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Thursday, 10 May 2007
Page: 2


Mr DUTTON (Minister for Revenue and Assistant Treasurer) (9:09 AM) —I move:

That this bill be now read a second time.

This bill makes numerous improvements to Australia’s tax laws.

Schedule 1 to this bill makes amendments to the tax integrity rules concerning private company distributions to shareholders and their associates. The amendments in this schedule reduce both the extent to which taxpayers can inadvertently trigger a deemed dividend under division 7A of the Income Tax Assessment Act 1936, and the punitive nature of the provisions. The amendments remove the automatic debiting of the company’s franking account when a deemed dividend arises under division 7A.

The amendments give the Commissioner of Taxation a discretion to disregard a deemed dividend that has arisen because of an honest mistake or omission by a taxpayer, providing greater flexibility to administration of the provisions. Further, certain shareholder loans will be able to be refinanced without triggering a deemed dividend, and division 7A compliant loans will be exempted from fringe benefits tax.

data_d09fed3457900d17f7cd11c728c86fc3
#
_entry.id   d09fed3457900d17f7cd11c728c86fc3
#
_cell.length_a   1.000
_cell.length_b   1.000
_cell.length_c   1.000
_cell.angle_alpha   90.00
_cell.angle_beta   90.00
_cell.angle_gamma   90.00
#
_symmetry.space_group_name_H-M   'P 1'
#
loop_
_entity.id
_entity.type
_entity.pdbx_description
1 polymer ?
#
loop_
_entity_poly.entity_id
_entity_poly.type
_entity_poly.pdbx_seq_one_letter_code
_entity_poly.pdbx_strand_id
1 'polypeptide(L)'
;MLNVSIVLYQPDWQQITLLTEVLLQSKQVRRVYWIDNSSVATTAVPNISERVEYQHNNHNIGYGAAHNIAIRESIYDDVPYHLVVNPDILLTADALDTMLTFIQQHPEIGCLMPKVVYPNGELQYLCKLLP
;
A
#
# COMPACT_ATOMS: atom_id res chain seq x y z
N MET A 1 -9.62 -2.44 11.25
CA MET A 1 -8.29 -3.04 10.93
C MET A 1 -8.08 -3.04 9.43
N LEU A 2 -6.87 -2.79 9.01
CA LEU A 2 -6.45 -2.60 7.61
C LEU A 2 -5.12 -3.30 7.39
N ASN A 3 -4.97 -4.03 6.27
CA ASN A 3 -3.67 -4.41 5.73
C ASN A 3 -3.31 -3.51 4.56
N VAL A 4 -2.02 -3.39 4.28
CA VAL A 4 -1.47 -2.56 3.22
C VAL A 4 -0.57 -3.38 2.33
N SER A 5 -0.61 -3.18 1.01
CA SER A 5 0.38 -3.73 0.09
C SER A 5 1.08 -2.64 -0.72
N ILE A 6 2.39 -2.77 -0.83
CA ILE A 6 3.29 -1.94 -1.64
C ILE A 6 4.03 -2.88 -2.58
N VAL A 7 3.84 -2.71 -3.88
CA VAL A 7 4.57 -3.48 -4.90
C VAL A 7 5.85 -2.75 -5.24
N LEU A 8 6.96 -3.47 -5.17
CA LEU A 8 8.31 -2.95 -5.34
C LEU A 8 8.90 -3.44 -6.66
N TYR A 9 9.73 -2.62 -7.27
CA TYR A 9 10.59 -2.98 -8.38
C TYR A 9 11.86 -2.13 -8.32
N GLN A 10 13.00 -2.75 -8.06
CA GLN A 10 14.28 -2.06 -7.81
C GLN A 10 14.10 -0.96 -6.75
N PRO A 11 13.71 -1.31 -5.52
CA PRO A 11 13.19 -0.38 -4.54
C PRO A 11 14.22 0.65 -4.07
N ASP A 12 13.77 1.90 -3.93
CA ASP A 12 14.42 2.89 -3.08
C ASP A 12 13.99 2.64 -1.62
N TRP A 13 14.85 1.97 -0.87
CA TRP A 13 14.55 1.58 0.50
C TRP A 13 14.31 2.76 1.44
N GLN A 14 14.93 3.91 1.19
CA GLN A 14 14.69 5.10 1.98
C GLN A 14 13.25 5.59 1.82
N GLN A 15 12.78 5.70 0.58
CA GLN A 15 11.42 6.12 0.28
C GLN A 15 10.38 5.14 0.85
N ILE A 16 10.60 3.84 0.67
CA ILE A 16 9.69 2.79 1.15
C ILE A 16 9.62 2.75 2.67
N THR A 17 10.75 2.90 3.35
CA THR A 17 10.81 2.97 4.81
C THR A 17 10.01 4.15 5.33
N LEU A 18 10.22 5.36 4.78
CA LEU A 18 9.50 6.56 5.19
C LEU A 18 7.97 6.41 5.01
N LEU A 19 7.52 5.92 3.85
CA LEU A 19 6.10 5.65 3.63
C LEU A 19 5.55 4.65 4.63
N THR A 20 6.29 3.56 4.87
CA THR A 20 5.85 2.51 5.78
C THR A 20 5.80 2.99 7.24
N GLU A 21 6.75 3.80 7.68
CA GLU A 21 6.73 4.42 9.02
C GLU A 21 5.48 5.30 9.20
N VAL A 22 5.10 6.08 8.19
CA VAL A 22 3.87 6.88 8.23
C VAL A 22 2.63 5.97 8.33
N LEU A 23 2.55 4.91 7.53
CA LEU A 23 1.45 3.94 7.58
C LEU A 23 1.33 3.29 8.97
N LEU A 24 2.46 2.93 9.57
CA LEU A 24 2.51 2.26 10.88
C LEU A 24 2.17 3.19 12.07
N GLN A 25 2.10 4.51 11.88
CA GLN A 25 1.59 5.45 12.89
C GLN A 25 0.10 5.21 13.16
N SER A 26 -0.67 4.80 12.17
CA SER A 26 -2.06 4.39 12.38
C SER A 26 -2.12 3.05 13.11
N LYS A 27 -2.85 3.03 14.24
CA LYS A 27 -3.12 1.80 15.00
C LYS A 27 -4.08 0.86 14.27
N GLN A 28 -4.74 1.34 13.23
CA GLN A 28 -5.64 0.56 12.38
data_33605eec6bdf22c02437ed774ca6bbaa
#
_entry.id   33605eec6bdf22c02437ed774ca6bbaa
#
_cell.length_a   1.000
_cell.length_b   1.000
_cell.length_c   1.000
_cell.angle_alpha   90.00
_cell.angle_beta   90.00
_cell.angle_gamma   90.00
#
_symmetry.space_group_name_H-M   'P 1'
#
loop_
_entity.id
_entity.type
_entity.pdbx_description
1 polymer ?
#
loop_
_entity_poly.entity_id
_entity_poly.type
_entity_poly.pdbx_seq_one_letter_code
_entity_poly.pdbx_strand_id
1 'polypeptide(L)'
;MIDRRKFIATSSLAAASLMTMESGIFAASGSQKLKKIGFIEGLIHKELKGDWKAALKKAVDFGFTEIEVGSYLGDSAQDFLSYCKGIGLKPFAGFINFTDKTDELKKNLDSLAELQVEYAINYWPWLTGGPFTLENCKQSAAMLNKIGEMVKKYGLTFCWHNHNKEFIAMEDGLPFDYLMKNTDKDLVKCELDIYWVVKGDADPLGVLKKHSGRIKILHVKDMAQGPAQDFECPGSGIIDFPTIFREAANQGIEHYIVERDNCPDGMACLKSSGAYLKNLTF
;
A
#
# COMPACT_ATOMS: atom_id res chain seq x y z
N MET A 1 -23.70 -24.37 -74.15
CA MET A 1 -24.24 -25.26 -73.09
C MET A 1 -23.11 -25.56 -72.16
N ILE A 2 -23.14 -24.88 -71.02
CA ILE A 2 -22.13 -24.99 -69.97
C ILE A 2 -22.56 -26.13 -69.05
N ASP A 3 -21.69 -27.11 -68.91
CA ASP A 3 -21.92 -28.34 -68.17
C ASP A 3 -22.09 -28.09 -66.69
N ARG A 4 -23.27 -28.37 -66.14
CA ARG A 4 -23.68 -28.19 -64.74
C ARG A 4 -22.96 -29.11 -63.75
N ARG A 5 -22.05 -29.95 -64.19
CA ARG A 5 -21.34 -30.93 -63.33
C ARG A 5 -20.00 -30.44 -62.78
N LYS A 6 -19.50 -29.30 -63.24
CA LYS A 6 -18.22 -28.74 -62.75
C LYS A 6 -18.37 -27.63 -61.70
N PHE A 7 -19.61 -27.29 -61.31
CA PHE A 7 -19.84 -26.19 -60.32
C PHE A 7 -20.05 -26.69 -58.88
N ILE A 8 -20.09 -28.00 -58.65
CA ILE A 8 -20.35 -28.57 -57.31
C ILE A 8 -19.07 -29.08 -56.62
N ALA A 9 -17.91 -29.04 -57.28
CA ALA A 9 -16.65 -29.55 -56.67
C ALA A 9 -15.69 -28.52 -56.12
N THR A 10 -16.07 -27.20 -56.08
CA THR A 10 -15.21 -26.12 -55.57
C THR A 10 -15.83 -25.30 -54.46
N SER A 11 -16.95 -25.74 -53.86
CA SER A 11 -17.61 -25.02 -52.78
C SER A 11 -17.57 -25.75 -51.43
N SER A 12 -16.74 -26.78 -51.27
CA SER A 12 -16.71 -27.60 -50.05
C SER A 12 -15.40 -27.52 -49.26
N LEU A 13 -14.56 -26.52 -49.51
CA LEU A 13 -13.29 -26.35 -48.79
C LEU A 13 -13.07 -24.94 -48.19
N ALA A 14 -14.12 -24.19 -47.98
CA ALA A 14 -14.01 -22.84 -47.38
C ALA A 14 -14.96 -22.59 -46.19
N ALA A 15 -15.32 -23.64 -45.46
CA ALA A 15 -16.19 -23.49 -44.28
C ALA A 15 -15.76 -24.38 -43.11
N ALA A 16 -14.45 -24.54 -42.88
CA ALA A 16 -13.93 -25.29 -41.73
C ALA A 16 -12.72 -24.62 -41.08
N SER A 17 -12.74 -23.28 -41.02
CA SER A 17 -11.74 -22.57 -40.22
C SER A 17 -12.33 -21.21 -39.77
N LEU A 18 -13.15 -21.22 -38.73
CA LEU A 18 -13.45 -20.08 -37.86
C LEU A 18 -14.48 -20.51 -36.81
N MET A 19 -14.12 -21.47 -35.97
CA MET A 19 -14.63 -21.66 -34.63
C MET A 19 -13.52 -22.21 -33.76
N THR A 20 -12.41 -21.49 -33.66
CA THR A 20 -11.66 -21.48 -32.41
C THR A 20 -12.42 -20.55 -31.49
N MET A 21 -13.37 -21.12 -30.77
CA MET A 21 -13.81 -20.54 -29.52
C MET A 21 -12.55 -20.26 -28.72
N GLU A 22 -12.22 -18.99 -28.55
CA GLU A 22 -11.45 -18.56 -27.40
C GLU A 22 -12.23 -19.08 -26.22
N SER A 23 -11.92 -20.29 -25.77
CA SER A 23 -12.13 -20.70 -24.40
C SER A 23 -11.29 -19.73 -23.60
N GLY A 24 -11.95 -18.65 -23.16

These measures will reduce ongoing compliance costs for private companies and reduce tax penalties, especially for the many small businesses that use a company structure.

Schedule 2 makes amendments to ensure that certain superannuation contributions made prior to 1 July 2007 are subject to the contributions cap in the simplified superannuation system.

This measure ensures that contributions, such as those made by a friend during the simplified superannuation transitional period, are included in the non-concessional contributions cap calculation for that period.

Schedule 3 makes amendments to allow a trustee of a resident testamentary trust to choose to be assessed on capital gains of the trust. The changes will ensure that an income beneficiary of a resident testamentary trust need not be assessed on capital gains of the trust from which they will not benefit.

Schedule 4 to this bill makes amendments to allow non-dependants of a member of the Australian Defence Force or any Australian police force, or an Australian Protective Service officer, killed in the line of duty, to access the same concessional tax treatment for lump sum superannuation death benefits as dependants. This means that from 1 July 2007, eligible non-dependants will pay no tax on the lump sum superannuation benefit left to them by someone who has died in the line of duty.